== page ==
What causes plantar fasciitis?
With plantar fasciitis, your plantar fascia is regularly inflamed and sore. Your plantar fascia is a thick band of connective tissues that stretches from your heel bones to your toes and supports your arches. Even though your plantar fascia can stretch and absorb shock, with years of wear-and-tear, it can become overly strained. Plantar fasciitis, which can progressively worsen, is often linked to:
- Overuse from Training, such as distance running
- Obesity and being overweight
- Flat feet or high arches
- Heel spurs
Your risk of developing plantar fasciitis further increases if you work in a field that requires you to stand or walk around all day, for example, teachers, postal workers, and factory workers, among others, especially if you wear unsupportive shoes.
Do I need to see a foot and ankle doctor for plantar fasciitis?
You don’t have to manage plantar fasciitis flare-ups on your own, even if they seem minor or infrequent. A foot and ankle doctor can perform a comprehensive exam to help confirm plantar fasciitis and rule out other conditions. We encourage you to see a foot and ankle specialist for a plantar fasciitis evaluation if you experience:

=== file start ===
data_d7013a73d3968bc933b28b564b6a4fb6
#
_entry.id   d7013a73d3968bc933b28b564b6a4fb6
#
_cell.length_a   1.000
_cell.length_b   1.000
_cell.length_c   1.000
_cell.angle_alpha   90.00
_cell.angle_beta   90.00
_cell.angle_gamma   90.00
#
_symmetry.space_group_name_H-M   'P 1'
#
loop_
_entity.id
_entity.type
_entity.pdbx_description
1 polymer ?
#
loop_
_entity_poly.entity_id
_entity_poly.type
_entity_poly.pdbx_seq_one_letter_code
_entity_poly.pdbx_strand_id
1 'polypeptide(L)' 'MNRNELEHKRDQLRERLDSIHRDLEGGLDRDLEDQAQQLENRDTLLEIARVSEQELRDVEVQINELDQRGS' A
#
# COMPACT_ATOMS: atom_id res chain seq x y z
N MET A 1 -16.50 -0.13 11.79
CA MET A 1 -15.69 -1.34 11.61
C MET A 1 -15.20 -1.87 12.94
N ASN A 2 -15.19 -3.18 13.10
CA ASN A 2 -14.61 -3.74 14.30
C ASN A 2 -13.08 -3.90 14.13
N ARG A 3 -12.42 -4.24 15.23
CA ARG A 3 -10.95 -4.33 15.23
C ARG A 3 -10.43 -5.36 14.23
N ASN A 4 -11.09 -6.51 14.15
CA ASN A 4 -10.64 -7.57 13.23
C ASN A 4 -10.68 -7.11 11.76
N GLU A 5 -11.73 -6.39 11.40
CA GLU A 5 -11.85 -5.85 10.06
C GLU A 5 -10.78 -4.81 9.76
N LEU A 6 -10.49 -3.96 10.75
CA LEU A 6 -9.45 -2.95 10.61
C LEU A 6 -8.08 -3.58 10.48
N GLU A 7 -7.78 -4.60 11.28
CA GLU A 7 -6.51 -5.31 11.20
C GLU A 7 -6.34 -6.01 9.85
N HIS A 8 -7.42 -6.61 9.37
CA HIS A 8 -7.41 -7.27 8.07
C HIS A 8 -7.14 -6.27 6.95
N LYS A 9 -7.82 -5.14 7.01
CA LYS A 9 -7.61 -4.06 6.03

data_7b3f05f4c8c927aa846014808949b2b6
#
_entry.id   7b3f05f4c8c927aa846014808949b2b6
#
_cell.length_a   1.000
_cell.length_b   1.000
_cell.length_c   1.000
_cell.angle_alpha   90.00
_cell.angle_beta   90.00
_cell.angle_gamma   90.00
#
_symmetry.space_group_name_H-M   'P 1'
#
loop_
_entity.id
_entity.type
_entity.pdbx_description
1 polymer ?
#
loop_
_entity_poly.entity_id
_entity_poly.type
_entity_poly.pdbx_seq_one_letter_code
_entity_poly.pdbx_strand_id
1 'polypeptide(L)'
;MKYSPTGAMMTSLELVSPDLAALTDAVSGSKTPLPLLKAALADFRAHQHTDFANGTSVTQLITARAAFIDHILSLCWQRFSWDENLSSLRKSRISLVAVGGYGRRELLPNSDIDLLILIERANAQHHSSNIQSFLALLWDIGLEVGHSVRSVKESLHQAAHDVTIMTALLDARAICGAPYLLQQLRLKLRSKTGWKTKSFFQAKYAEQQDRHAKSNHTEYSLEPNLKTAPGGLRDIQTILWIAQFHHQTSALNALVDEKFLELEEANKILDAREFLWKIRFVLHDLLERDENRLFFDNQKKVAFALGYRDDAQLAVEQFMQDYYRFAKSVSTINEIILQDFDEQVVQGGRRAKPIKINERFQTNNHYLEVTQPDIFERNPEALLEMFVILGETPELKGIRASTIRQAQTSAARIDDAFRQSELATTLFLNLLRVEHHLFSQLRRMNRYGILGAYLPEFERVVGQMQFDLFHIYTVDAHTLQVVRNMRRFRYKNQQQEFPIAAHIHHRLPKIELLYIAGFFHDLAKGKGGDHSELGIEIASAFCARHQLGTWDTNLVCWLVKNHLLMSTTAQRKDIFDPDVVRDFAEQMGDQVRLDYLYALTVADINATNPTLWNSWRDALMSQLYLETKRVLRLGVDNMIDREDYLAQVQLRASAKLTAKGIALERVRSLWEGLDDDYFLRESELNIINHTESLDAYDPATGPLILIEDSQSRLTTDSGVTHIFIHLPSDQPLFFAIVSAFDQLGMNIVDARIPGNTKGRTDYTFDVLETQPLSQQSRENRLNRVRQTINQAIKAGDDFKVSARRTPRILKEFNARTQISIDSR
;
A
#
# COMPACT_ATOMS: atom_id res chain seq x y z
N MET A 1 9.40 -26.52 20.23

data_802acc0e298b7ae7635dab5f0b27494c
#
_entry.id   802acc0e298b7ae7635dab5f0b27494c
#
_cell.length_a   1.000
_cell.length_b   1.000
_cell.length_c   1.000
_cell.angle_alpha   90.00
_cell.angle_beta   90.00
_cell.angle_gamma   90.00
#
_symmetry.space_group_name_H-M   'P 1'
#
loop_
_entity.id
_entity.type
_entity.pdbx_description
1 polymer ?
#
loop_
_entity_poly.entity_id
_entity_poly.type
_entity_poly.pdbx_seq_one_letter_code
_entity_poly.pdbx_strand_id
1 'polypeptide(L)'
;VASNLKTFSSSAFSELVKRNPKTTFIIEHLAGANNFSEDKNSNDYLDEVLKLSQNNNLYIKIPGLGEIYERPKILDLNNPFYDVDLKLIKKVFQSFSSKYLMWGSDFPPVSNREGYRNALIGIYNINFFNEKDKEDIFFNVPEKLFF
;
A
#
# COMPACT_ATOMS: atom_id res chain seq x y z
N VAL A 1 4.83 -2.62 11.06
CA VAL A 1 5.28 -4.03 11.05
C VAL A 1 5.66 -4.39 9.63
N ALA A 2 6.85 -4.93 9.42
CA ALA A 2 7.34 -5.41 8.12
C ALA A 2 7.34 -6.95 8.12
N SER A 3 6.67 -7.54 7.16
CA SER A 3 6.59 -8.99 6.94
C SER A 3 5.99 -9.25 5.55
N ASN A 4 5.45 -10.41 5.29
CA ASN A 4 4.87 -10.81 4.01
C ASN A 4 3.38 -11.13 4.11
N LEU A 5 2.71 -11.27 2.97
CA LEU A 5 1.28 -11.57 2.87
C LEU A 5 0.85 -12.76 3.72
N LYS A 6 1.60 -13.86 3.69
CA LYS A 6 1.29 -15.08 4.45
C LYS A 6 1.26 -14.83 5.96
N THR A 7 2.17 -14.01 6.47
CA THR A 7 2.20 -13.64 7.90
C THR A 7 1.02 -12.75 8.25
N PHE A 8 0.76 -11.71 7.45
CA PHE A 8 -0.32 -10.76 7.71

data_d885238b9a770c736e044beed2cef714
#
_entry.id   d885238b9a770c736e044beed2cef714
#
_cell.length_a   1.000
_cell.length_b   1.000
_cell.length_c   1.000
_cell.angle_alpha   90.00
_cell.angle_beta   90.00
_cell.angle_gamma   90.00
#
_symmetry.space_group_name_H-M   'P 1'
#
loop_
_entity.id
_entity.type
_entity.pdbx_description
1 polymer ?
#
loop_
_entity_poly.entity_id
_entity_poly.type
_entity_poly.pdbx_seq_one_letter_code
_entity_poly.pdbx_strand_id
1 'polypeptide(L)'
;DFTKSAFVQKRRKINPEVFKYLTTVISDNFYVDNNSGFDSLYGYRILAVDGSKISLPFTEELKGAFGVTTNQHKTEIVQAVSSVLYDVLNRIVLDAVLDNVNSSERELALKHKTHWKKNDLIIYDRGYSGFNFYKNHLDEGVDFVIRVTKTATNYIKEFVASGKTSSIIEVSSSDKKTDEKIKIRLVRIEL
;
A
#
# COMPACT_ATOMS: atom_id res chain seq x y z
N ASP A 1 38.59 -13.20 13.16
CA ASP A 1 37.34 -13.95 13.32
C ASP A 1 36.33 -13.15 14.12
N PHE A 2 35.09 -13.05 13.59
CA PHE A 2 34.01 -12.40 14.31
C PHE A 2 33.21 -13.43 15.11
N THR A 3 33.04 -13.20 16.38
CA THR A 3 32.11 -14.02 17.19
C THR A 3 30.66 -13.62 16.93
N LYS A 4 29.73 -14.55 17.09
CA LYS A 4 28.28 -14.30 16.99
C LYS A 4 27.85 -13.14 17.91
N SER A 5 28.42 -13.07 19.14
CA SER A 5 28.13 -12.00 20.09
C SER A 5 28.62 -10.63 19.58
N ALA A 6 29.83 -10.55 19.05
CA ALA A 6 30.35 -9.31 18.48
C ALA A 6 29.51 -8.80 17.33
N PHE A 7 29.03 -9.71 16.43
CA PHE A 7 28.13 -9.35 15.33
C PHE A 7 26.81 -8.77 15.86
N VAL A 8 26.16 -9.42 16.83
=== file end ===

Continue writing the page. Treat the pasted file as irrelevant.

- Heel or foot pain
- Tenderness or swelling
- Limited range of motion
- Difficulty bearing weight on your feet
- Pain that increases after periods of inactivity, such as sleeping
What plantar fasciitis treatment do I need?
If a foot and ankle doctor diagnoses you with plantar fasciitis, they will design a treatment plan which can include:
- Nonsteroidal anti-inflammatory drugs
- Extracorporeal shock wave therapy
- Custom orthotic inserts
- Physical therapy
- Regular icing
- Night splints
In severe cases, arthroscopic surgery may be needed to resolve plantar fasciitis. This means minimally invasive surgical techniques are used to release your plantar fascia, remove heel spurs, or make any other essential repairs necessary to restore your quality of life.